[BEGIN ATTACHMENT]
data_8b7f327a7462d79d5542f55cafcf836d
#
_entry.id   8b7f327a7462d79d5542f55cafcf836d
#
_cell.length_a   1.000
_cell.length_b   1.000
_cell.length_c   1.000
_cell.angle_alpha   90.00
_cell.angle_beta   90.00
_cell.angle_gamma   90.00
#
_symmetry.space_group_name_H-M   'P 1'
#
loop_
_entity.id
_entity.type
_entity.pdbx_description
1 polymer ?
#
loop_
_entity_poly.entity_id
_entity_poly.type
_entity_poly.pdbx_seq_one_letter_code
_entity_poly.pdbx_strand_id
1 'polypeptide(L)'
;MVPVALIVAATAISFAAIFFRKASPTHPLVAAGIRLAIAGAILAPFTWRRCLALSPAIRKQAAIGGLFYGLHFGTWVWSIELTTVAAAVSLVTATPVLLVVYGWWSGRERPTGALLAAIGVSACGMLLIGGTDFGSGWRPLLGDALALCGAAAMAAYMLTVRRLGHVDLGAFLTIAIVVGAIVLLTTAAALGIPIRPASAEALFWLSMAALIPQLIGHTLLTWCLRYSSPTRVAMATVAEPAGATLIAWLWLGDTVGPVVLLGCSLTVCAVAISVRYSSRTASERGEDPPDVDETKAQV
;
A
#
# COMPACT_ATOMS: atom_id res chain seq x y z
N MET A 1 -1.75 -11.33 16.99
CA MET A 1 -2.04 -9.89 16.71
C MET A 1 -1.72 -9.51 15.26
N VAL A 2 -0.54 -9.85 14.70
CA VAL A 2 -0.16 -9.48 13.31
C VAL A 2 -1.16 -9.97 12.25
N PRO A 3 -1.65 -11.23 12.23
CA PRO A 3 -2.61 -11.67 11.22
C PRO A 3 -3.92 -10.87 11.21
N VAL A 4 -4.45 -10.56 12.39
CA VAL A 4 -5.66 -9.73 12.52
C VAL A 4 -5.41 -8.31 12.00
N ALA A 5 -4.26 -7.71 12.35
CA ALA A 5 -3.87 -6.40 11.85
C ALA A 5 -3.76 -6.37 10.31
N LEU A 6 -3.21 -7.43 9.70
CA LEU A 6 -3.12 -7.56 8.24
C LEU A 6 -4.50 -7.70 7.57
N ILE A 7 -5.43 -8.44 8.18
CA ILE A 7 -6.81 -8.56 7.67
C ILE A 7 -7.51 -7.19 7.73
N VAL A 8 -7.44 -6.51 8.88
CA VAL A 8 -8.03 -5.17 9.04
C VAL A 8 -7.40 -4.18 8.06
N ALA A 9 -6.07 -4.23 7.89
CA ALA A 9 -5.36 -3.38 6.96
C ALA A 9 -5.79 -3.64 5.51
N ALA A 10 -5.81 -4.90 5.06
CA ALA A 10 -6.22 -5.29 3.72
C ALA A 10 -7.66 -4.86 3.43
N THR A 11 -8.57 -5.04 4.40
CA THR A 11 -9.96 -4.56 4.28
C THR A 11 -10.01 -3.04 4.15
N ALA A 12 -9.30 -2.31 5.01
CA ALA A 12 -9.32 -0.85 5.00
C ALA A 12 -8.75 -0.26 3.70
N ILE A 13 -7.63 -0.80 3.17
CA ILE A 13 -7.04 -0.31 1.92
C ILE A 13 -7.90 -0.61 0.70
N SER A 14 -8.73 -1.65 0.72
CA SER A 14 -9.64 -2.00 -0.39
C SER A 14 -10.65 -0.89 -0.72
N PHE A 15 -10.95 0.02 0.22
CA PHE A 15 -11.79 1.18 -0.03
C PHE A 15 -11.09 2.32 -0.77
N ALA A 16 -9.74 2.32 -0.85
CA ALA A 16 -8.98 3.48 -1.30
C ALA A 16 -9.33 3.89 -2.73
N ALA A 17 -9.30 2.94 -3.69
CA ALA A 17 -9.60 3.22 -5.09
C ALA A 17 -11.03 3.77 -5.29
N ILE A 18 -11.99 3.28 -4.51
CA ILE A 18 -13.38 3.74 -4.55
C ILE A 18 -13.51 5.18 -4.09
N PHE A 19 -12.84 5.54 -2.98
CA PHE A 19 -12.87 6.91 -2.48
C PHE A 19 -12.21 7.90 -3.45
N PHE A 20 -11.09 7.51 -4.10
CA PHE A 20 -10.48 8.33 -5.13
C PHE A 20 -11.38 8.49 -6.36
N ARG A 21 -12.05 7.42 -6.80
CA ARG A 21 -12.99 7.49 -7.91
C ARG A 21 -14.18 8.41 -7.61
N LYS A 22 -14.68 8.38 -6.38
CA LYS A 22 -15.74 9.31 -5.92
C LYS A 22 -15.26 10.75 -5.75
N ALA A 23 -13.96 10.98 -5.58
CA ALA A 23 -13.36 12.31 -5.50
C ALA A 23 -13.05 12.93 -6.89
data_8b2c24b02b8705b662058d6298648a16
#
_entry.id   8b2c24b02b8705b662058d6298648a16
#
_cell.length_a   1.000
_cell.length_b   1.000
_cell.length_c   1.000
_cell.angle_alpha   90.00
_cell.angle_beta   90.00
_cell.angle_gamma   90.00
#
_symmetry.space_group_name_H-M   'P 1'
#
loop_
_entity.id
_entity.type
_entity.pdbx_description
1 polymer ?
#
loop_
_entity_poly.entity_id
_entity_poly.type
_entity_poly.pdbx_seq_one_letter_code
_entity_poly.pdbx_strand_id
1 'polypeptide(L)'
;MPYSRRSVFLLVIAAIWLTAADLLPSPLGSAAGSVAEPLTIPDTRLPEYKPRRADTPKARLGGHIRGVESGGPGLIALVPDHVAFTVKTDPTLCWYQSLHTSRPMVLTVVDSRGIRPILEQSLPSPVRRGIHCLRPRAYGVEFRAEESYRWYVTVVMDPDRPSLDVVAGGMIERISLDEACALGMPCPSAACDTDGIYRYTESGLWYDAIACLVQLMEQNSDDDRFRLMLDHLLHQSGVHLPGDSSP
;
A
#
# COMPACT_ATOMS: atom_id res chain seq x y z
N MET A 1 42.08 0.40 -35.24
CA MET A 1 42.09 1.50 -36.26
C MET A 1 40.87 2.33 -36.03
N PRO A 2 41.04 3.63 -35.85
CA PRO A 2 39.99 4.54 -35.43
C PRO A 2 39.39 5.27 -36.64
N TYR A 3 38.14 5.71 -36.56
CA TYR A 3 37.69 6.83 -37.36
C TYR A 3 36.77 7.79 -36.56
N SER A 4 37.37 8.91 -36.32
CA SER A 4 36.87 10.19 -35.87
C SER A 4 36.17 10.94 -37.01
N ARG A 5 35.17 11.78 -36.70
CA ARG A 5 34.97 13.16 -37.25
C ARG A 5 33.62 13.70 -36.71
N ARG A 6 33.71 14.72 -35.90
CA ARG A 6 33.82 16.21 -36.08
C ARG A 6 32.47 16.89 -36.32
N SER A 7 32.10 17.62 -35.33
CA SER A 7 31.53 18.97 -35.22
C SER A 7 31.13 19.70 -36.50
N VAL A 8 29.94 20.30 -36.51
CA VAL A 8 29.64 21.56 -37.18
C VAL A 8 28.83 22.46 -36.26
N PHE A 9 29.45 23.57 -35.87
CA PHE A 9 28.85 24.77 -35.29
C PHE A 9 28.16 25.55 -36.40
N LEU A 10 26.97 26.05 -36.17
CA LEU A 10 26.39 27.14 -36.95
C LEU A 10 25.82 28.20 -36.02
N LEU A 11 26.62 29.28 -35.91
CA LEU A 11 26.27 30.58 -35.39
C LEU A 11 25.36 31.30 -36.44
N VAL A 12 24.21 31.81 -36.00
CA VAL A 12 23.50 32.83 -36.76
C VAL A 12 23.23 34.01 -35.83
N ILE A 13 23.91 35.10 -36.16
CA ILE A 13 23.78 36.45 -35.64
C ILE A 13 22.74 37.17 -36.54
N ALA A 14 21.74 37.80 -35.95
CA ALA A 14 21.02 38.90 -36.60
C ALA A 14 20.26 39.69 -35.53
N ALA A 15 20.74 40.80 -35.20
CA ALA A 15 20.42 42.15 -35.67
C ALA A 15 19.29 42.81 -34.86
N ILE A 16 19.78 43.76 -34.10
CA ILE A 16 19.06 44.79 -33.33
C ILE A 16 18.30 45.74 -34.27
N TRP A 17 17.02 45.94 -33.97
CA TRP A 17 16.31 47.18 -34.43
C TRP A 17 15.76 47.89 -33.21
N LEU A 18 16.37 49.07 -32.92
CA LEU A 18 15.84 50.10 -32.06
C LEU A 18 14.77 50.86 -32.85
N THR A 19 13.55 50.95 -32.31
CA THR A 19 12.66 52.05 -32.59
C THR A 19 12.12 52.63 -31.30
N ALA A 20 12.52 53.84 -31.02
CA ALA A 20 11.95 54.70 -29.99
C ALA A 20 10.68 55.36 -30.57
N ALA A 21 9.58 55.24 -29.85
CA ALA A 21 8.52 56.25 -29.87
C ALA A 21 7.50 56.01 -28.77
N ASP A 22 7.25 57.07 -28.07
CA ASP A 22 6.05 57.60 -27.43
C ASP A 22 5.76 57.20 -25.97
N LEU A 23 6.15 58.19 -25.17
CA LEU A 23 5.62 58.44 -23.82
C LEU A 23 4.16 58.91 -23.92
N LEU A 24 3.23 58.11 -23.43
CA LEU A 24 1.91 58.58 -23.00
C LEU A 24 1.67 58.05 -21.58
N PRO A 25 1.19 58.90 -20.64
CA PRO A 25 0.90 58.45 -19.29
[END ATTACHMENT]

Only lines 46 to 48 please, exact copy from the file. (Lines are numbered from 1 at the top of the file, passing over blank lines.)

N LEU A 6 -3.21 -7.43 9.70
CA LEU A 6 -3.12 -7.56 8.24
C LEU A 6 -4.50 -7.70 7.57